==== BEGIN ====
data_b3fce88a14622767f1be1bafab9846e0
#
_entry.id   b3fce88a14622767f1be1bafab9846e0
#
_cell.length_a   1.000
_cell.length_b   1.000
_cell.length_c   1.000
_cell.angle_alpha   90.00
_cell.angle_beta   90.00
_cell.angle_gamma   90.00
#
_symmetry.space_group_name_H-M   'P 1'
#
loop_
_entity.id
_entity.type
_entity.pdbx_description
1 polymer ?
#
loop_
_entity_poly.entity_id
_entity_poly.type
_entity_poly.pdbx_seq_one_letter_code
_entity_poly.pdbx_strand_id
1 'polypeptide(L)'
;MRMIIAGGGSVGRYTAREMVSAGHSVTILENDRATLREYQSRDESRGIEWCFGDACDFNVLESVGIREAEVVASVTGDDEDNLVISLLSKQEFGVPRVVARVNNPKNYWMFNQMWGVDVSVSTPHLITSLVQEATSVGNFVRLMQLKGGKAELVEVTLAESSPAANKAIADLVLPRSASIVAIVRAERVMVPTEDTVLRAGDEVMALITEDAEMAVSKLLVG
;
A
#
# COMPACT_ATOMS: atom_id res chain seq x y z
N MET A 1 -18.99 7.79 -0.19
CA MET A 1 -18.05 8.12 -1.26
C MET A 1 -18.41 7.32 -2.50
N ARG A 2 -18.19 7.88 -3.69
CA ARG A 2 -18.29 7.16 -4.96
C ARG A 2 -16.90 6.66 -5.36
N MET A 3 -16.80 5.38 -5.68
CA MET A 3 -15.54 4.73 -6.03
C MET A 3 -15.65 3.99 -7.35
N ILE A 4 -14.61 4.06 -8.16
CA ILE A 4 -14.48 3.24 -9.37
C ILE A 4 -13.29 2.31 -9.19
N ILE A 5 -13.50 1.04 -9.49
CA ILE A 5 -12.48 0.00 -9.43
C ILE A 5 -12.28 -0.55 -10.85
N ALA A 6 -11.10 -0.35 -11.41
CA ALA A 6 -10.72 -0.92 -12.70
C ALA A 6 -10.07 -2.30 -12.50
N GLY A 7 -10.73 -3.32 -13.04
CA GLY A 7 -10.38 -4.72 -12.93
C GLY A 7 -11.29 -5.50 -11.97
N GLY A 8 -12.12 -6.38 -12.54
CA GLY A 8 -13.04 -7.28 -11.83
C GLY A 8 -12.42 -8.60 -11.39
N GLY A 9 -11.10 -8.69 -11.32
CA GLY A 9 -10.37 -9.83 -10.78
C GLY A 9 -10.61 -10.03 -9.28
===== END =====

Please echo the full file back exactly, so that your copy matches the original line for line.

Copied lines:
data_b3fce88a14622767f1be1bafab9846e0
#
_entry.id   b3fce88a14622767f1be1bafab9846e0
#
_cell.length_a   1.000
_cell.length_b   1.000
_cell.length_c   1.000
_cell.angle_alpha   90.00
_cell.angle_beta   90.00
_cell.angle_gamma   90.00
#
_symmetry.space_group_name_H-M   'P 1'
#
loop_
_entity.id
_entity.type
_entity.pdbx_description
1 polymer ?
#
loop_
_entity_poly.entity_id
_entity_poly.type
_entity_poly.pdbx_seq_one_letter_code
_entity_poly.pdbx_strand_id
1 'polypeptide(L)'
;MRMIIAGGGSVGRYTAREMVSAGHSVTILENDRATLREYQSRDESRGIEWCFGDACDFNVLESVGIREAEVVASVTGDDEDNLVISLLSKQEFGVPRVVARVNNPKNYWMFNQMWGVDVSVSTPHLITSLVQEATSVGNFVRLMQLKGGKAELVEVTLAESSPAANKAIADLVLPRSASIVAIVRAERVMVPTEDTVLRAGDEVMALITEDAEMAVSKLLVG
;
A
#
# COMPACT_ATOMS: atom_id res chain seq x y z
N MET A 1 -18.99 7.79 -0.19
CA MET A 1 -18.05 8.12 -1.26
C MET A 1 -18.41 7.32 -2.50
N ARG A 2 -18.19 7.88 -3.69
CA ARG A 2 -18.29 7.16 -4.96
C ARG A 2 -16.90 6.66 -5.36
N MET A 3 -16.80 5.38 -5.68
CA MET A 3 -15.54 4.73 -6.03
C MET A 3 -15.65 3.99 -7.35
N ILE A 4 -14.61 4.06 -8.16
CA ILE A 4 -14.48 3.24 -9.37
C ILE A 4 -13.29 2.31 -9.19
N ILE A 5 -13.50 1.04 -9.49
CA ILE A 5 -12.48 0.00 -9.43
C ILE A 5 -12.28 -0.55 -10.85
N ALA A 6 -11.10 -0.35 -11.41
CA ALA A 6 -10.72 -0.92 -12.70
C ALA A 6 -10.07 -2.30 -12.50
N GLY A 7 -10.73 -3.32 -13.04
CA GLY A 7 -10.38 -4.72 -12.93
C GLY A 7 -11.29 -5.50 -11.97
N GLY A 8 -12.12 -6.38 -12.54
CA GLY A 8 -13.04 -7.28 -11.83
C GLY A 8 -12.42 -8.60 -11.39
N GLY A 9 -11.10 -8.69 -11.32
CA GLY A 9 -10.37 -9.83 -10.78
C GLY A 9 -10.61 -10.03 -9.28